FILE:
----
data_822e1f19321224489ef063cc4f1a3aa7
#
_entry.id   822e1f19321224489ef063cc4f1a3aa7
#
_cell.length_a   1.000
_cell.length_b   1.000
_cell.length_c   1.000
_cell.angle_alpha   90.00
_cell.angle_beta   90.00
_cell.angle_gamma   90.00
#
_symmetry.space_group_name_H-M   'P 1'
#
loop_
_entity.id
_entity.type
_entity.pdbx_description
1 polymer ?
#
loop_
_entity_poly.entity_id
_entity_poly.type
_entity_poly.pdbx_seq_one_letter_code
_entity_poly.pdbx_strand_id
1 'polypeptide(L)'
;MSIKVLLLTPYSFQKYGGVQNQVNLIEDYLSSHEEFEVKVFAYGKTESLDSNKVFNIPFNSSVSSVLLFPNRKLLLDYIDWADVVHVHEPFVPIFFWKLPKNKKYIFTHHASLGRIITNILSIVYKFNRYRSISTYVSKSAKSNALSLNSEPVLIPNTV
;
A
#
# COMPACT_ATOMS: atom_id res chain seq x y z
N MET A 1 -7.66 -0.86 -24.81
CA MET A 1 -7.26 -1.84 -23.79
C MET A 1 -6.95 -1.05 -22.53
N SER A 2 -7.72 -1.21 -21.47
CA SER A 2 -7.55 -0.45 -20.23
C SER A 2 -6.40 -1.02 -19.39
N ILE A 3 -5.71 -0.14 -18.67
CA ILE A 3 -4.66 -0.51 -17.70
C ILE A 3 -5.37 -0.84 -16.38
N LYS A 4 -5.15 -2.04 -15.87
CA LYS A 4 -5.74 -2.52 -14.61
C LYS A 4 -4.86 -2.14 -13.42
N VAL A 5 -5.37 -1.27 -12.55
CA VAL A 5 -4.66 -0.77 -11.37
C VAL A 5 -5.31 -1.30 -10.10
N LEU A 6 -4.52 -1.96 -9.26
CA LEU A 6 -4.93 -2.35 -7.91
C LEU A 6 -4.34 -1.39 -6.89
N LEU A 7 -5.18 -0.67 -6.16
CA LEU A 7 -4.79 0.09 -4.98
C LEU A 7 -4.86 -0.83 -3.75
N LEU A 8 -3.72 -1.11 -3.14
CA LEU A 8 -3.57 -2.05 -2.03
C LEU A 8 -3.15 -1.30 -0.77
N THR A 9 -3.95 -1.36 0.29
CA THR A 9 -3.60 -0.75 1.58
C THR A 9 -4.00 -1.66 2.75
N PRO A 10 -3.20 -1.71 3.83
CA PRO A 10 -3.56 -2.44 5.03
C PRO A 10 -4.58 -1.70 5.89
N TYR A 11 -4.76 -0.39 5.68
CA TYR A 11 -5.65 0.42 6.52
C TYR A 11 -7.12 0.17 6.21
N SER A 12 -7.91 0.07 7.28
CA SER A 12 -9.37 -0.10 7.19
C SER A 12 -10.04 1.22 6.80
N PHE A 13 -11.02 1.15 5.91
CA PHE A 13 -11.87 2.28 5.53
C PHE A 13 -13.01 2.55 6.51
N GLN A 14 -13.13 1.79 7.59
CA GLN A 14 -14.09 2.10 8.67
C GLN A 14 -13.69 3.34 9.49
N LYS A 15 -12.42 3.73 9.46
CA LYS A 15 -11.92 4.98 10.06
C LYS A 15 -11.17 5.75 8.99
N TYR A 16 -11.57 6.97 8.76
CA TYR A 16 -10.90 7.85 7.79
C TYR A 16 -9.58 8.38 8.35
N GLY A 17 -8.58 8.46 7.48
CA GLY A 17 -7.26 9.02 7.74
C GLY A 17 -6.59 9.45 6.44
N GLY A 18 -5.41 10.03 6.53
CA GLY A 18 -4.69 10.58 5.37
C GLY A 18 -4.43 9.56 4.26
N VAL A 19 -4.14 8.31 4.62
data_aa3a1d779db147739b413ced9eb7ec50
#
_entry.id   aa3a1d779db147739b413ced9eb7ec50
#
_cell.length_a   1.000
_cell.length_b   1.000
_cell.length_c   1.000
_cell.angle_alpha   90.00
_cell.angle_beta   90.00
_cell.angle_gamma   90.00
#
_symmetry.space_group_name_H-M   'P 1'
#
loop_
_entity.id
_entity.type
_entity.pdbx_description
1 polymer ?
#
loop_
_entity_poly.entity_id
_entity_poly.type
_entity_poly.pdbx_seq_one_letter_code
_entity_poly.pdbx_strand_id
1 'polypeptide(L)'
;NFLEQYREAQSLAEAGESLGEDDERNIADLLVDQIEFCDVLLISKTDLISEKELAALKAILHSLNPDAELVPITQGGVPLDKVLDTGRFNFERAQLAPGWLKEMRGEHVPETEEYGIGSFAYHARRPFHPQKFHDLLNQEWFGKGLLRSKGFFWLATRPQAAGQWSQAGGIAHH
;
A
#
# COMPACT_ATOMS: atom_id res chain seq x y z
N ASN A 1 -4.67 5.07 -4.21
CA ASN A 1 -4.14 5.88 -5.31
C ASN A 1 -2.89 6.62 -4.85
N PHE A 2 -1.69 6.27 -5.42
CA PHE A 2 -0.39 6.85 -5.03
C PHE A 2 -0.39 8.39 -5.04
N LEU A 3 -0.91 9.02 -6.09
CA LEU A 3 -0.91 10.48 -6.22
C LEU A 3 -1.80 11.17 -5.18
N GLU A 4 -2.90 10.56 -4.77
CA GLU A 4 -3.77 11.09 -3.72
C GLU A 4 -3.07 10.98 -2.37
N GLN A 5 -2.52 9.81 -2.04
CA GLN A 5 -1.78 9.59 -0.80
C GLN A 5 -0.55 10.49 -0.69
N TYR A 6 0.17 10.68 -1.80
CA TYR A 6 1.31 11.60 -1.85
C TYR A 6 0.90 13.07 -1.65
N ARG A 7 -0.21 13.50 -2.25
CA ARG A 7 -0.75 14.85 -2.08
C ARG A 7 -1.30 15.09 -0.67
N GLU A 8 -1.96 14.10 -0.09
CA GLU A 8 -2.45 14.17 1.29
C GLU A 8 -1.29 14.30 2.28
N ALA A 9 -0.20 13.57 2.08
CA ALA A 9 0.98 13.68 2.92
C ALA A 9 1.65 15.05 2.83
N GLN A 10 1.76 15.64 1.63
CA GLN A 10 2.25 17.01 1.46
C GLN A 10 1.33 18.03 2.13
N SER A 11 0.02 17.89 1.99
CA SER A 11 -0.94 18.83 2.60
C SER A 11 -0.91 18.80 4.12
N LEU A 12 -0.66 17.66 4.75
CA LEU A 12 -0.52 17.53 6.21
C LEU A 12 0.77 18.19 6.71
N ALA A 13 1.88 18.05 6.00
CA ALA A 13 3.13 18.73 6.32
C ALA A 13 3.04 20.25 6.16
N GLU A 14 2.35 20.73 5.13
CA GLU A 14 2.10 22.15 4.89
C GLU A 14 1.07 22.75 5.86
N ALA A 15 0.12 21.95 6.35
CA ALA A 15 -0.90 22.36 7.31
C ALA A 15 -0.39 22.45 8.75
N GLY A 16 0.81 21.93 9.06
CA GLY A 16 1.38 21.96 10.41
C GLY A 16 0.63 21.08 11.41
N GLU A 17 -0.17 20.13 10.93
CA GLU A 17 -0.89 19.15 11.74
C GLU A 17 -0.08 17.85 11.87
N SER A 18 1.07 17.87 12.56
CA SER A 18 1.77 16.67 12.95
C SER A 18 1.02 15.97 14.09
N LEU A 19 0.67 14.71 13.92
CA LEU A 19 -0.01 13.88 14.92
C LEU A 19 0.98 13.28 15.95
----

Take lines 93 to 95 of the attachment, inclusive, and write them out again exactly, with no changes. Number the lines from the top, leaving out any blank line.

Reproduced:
_cell.angle_alpha   90.00
_cell.angle_beta   90.00
_cell.angle_gamma   90.00